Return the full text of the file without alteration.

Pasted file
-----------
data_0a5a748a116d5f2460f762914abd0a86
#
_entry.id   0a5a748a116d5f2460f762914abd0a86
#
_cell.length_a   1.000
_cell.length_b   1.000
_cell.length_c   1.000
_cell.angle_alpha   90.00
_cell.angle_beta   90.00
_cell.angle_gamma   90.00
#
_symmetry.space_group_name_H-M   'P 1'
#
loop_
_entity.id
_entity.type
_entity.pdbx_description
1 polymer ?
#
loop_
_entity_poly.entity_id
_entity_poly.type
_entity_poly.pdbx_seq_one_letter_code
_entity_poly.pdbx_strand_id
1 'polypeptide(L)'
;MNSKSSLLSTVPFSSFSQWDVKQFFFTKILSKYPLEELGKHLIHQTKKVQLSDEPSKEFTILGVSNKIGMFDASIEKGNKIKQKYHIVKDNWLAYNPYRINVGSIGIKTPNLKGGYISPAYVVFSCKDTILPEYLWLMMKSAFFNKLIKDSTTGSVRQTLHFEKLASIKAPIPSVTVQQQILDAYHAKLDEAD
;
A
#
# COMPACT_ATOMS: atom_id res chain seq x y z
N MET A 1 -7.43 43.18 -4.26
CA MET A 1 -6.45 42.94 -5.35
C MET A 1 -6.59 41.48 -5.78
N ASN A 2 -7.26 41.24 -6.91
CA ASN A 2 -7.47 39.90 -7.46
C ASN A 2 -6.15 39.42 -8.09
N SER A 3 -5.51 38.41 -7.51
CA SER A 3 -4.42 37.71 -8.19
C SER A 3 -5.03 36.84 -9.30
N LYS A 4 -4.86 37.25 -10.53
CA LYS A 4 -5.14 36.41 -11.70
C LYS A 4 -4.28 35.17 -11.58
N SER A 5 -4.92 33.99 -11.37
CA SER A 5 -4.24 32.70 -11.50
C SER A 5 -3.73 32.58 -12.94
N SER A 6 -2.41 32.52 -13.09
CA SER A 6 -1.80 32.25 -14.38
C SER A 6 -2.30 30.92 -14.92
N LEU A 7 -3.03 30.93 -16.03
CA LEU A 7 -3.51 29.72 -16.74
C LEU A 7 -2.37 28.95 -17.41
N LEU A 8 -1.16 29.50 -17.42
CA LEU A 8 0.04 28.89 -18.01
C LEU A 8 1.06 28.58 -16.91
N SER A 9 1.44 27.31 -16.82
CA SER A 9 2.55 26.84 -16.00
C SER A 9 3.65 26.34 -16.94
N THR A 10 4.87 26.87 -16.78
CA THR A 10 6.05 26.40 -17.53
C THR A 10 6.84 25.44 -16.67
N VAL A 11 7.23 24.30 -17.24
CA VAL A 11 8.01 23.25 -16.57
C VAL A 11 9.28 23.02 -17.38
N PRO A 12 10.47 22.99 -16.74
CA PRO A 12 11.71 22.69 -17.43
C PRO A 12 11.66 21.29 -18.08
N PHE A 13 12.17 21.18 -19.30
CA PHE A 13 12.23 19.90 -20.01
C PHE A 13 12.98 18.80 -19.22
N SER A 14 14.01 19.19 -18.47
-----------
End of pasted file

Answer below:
data_0a5a748a116d5f2460f762914abd0a86
#
_entry.id   0a5a748a116d5f2460f762914abd0a86
#
_cell.length_a   1.000
_cell.length_b   1.000
_cell.length_c   1.000
_cell.angle_alpha   90.00
_cell.angle_beta   90.00
_cell.angle_gamma   90.00
#
_symmetry.space_group_name_H-M   'P 1'
#
loop_
_entity.id
_entity.type
_entity.pdbx_description
1 polymer ?
#
loop_
_entity_poly.entity_id
_entity_poly.type
_entity_poly.pdbx_seq_one_letter_code
_entity_poly.pdbx_strand_id
1 'polypeptide(L)'
;MNSKSSLLSTVPFSSFSQWDVKQFFFTKILSKYPLEELGKHLIHQTKKVQLSDEPSKEFTILGVSNKIGMFDASIEKGNKIKQKYHIVKDNWLAYNPYRINVGSIGIKTPNLKGGYISPAYVVFSCKDTILPEYLWLMMKSAFFNKLIKDSTTGSVRQTLHFEKLASIKAPIPSVTVQQQILDAYHAKLDEAD
;
A
#
# COMPACT_ATOMS: atom_id res chain seq x y z
N MET A 1 -7.43 43.18 -4.26
CA MET A 1 -6.45 42.94 -5.35
C MET A 1 -6.59 41.48 -5.78
N ASN A 2 -7.26 41.24 -6.91
CA ASN A 2 -7.47 39.90 -7.46
C ASN A 2 -6.15 39.42 -8.09
N SER A 3 -5.51 38.41 -7.51
CA SER A 3 -4.42 37.71 -8.19
C SER A 3 -5.03 36.84 -9.30
N LYS A 4 -4.86 37.25 -10.53
CA LYS A 4 -5.14 36.41 -11.70
C LYS A 4 -4.28 35.17 -11.58
N SER A 5 -4.92 33.99 -11.37
CA SER A 5 -4.24 32.70 -11.50
C SER A 5 -3.73 32.58 -12.94
N SER A 6 -2.41 32.52 -13.09
CA SER A 6 -1.80 32.25 -14.38
C SER A 6 -2.30 30.92 -14.92
N LEU A 7 -3.03 30.93 -16.03
CA LEU A 7 -3.51 29.72 -16.74
C LEU A 7 -2.37 28.95 -17.41
N LEU A 8 -1.16 29.50 -17.42
CA LEU A 8 0.04 28.89 -18.01
C LEU A 8 1.06 28.58 -16.91
N SER A 9 1.44 27.31 -16.82
CA SER A 9 2.55 26.84 -16.00
C SER A 9 3.65 26.34 -16.94
N THR A 10 4.87 26.87 -16.78
CA THR A 10 6.05 26.40 -17.53
C THR A 10 6.84 25.44 -16.67
N VAL A 11 7.23 24.30 -17.24
CA VAL A 11 8.01 23.25 -16.57
C VAL A 11 9.28 23.02 -17.38
N PRO A 12 10.47 22.99 -16.74
CA PRO A 12 11.71 22.69 -17.43
C PRO A 12 11.66 21.29 -18.08
N PHE A 13 12.17 21.18 -19.30
CA PHE A 13 12.23 19.90 -20.01
C PHE A 13 12.98 18.80 -19.22
N SER A 14 14.01 19.19 -18.47